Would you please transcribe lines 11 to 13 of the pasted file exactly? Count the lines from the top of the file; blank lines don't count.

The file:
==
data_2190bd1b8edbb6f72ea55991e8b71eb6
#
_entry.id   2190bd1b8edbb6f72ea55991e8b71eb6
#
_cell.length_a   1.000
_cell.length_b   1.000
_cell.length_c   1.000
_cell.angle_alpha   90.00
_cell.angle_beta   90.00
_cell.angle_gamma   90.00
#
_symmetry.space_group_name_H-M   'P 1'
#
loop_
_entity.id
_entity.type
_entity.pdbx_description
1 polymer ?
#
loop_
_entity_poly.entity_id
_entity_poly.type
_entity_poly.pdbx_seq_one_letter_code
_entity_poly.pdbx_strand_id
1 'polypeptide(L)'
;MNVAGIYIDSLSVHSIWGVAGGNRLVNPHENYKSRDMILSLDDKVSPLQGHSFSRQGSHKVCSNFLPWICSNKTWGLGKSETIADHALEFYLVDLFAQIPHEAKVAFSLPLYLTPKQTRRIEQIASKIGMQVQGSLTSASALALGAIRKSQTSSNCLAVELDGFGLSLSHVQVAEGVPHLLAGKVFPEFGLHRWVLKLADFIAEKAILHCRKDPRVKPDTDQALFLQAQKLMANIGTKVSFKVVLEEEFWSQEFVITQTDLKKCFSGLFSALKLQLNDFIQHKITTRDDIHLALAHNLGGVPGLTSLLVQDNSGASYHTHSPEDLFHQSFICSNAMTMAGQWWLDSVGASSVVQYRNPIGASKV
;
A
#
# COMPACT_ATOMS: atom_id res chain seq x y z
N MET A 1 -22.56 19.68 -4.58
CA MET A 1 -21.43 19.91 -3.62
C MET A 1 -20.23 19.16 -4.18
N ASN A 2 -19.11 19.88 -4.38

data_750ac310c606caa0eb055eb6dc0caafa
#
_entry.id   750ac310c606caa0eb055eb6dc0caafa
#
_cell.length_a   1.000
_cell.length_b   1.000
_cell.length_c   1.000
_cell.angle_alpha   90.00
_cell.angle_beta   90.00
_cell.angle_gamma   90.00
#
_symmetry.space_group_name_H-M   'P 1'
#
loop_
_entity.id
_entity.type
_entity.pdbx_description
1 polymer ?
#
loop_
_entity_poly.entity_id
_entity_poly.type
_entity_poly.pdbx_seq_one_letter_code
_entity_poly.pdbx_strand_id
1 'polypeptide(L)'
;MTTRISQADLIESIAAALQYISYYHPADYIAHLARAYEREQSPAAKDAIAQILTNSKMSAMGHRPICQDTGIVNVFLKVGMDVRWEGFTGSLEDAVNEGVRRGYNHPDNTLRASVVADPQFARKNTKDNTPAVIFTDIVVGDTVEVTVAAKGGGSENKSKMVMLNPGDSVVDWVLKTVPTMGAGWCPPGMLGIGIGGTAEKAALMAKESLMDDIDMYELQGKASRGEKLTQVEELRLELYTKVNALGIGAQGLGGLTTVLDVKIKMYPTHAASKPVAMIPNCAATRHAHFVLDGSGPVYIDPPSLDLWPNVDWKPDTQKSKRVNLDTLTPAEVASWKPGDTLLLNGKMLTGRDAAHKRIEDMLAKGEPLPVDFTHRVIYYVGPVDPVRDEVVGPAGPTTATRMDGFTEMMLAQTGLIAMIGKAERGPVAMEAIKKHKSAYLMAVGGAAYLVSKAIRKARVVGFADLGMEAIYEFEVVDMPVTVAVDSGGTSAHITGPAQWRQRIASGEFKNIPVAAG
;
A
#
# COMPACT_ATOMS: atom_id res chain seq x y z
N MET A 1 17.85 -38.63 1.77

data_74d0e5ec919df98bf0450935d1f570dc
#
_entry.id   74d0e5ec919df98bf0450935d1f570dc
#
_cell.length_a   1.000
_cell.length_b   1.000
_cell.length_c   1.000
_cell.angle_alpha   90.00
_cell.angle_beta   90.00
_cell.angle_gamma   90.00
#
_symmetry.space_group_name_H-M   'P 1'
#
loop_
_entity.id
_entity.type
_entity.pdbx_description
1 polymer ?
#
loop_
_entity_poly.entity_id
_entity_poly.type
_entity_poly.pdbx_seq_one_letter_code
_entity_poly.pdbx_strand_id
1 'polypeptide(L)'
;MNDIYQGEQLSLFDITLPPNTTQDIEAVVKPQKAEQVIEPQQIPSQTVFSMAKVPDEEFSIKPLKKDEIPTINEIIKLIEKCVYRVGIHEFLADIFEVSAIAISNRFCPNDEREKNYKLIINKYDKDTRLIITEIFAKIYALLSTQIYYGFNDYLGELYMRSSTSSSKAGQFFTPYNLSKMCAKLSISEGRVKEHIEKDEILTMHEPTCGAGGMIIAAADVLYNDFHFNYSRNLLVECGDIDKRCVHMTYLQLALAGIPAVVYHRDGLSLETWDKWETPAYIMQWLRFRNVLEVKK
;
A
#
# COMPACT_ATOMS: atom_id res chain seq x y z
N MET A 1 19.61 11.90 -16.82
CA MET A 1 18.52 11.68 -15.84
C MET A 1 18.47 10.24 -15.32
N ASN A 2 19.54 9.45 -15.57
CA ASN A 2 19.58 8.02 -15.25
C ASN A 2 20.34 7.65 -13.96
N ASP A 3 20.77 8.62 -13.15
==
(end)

#
_symmetry.space_group_name_H-M   'P 1'
#